We think the statement referred to does not go that far. It must, of course, be considered under the rule that, on defendant's motion for a directed verdict, the Court must look to all the evidence, construe it most strongly in favor of plaintiff, and take as true that which tends to support his right, discard all countervailing evidence, and allow all reasonable inferences in his favor. City of Winchester v. Finchum, 201 Tenn. 604, 607, 301 S.W.2d 341, and cases there cited.
The statement above referred to was made by Warren in connection with his testimony that at the time of the signing of the release, he did not know Mrs. Warren had any injury and knew only what she had told him Dr. Moore had told her. Asked what that was, he answered: "A. She told me what he said, that she had a possible whiplash injury and it might give her trouble in the future" (italics ours). This did not say that "she had" such an injury, but only that it might be possible.
This statement must be construed most favorably to plaintiffs and must, of course, be taken with all the other evidence, in considering whether verdicts should be directed for defendant. Mrs. Warren did not make any similar statement, but testified that at the time of signing the release, she was not having any trouble, did not know she had any injury, and that it was not until months later that she learned of her injury when it became so painful that she had to be hospitalized. She then learned that she had been injured in her neck or cervical region. We quote from her cross examination:
"Q. 98. Well, you intended to release them, didn't you?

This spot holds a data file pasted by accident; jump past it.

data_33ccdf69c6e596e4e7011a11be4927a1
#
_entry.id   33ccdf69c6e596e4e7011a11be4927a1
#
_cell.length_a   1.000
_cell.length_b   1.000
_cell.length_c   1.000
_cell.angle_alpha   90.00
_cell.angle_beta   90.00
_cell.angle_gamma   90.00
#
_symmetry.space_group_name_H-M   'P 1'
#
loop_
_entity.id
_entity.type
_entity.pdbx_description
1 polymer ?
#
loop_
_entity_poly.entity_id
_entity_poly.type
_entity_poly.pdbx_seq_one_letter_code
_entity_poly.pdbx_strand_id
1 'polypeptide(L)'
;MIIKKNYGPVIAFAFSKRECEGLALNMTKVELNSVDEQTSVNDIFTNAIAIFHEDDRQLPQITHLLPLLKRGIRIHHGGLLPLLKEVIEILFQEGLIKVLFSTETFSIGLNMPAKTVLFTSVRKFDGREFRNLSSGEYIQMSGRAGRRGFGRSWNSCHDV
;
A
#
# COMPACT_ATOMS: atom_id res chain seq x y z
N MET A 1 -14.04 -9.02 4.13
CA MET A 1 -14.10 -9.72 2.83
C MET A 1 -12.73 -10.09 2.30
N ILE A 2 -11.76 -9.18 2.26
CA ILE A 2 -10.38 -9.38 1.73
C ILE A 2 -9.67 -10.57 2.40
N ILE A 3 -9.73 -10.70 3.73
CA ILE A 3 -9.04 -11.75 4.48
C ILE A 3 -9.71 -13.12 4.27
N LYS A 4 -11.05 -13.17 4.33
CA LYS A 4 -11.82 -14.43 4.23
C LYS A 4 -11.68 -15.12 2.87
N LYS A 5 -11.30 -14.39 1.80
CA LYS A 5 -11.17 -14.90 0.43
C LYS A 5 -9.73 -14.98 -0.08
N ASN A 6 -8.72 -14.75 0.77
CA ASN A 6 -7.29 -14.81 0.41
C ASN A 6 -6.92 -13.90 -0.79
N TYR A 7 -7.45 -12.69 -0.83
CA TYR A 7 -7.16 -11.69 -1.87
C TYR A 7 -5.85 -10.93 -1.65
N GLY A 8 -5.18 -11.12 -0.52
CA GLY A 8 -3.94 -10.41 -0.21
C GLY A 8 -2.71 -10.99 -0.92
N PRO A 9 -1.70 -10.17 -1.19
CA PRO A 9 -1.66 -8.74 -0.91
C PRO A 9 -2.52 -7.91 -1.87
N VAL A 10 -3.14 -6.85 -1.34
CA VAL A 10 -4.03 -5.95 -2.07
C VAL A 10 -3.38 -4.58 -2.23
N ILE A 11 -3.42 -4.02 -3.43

"A. Not from injury, no.
"Q. You never did have any intention of doing that?
"A. Well, not from — until the injury came up, at that time —
"Q. 100. At that time you didn't — er —
"A. I didn't know that I had one, no.
"Q. 101. How is that?
"A. I didn't know I had one, no." (Italics ours.)
In considering whether verdicts should be directed upon this release, her testimony, above quoted, must be taken as true. It must be taken as a fact that when she and her husband received the draft, covering merely the amount of his property damage, and signed the release, she did not intend it to cover or release any personal injury, because she did not then know she had any such injury.
So, upon the evidence viewed most favorably to plaintiff, we think the jury might reasonably have found that both parties were laboring under the mistake that Mrs. Warren had suffered no personal injury, and that the printed release of all claims and causes of action for "all known and unknown, foreseen, and unforeseen, bodily and personal injuries" was executed under a mutual mistake of fact as to the existence, nature and extent of Mrs. Warren's personal injuries.
It is well settled that equity will rescind a contract executed under a mutual mistake of a material fact; and that under 1932 Code sec. 10329, now T.C.A. 16-511, the Circuit Court has jurisdiction to grant this equitable remedy of rescission in an action at law, in the absence of a demurrer challenging such jurisdiction. Metropolitan Life Ins. Co. v. Humphrey, 167 Tenn. 421, 424, 70 S.W.2d 361; Stewart v. Craig, 208 Tenn. 212, 220-221, 344 S.W.2d 761.
In Metropolitan Life Ins. Co. v. Humphrey, supra, it was said: "Mutual mistake as to the nature or extent of injuries is considered good cause for avoidance of a settlement, but the mistake must relate to a past or present fact, not an opinion as to the result of the known fact. * * *"